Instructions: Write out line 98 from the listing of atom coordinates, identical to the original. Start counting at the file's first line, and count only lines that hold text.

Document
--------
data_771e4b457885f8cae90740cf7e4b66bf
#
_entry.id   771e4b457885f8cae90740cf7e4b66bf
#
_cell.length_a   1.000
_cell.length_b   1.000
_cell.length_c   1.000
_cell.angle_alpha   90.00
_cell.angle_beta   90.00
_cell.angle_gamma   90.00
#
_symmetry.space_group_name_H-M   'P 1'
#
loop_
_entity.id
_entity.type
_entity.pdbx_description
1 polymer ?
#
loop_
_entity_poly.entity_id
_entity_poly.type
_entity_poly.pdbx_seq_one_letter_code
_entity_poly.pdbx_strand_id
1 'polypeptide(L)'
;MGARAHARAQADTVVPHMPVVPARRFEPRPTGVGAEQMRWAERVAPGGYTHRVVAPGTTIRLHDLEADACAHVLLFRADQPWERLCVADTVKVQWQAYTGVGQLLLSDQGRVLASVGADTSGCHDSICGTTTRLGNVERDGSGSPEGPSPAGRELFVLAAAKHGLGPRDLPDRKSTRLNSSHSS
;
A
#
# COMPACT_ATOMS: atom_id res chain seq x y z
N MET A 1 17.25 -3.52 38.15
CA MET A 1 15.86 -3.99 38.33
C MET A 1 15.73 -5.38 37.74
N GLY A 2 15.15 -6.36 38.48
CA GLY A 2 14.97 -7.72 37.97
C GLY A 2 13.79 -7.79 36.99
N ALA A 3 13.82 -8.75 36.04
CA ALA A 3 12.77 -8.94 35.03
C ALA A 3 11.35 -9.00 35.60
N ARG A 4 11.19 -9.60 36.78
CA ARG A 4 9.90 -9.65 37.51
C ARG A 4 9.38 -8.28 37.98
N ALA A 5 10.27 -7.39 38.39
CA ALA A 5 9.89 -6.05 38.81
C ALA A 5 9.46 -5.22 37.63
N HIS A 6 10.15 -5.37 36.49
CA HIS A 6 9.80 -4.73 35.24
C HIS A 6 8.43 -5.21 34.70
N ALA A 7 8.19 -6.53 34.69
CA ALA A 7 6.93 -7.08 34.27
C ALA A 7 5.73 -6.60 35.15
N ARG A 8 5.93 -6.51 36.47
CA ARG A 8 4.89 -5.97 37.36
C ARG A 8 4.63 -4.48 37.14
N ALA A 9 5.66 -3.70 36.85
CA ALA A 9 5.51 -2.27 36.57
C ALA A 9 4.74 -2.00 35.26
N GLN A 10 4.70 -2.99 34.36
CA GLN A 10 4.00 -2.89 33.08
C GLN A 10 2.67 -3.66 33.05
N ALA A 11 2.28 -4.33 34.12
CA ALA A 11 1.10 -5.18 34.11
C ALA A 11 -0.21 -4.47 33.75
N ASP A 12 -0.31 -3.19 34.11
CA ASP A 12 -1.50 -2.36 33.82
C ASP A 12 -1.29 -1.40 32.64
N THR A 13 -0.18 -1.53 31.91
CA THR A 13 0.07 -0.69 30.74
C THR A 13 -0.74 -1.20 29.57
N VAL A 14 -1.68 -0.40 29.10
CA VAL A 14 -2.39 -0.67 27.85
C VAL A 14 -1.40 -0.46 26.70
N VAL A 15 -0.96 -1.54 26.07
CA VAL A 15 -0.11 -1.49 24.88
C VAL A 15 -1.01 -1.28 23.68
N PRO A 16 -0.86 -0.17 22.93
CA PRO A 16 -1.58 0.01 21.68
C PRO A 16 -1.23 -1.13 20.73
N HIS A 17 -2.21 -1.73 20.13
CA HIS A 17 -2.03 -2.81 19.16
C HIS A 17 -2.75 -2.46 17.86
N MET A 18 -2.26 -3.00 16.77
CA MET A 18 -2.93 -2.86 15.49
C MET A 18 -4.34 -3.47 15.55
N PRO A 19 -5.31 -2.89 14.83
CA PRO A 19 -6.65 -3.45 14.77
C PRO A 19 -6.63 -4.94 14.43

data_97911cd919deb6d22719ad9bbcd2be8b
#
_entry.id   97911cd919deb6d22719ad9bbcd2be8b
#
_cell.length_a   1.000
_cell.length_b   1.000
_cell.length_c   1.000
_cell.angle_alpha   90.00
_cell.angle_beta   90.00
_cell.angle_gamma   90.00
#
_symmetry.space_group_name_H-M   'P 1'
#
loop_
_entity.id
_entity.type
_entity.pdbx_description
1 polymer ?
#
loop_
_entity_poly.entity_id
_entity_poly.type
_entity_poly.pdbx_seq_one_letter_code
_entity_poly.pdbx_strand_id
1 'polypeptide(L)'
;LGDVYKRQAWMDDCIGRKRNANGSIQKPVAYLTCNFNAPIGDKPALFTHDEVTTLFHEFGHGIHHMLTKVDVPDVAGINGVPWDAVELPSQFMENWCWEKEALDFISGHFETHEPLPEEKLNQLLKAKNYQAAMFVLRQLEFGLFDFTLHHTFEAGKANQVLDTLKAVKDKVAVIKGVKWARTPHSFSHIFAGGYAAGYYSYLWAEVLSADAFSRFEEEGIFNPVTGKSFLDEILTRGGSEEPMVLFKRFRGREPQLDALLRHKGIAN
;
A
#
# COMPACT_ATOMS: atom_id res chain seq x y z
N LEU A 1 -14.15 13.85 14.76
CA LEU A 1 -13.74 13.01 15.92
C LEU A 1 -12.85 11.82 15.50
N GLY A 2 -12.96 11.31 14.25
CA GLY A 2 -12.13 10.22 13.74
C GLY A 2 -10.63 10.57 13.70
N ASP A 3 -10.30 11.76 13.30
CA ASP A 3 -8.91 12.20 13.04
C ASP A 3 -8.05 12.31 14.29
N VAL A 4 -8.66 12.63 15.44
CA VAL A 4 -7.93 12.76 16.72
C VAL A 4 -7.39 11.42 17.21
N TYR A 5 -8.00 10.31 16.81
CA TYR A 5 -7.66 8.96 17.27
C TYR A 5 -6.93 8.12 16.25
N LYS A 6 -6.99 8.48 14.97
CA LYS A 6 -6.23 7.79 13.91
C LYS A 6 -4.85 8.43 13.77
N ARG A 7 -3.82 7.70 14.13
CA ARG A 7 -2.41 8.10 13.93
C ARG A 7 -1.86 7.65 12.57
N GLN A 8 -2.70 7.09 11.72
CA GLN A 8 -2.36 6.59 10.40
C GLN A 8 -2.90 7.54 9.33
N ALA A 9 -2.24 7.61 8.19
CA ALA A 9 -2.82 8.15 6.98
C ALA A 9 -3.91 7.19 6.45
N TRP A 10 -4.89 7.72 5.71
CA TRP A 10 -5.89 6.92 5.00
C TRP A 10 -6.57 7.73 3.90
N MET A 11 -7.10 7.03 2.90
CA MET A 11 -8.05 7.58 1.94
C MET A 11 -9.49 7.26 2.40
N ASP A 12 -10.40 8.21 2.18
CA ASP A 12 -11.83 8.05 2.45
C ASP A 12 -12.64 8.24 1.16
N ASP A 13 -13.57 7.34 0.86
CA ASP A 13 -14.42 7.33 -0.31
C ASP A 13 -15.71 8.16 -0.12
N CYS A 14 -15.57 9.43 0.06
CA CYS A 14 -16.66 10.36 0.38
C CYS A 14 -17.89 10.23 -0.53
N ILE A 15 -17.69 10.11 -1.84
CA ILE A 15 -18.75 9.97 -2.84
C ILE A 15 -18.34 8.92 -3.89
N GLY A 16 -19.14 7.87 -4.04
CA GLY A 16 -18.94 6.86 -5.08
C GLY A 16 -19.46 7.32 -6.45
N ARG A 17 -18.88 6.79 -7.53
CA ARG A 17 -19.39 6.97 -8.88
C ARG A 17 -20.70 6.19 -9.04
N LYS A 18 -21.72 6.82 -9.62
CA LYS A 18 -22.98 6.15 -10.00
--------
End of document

#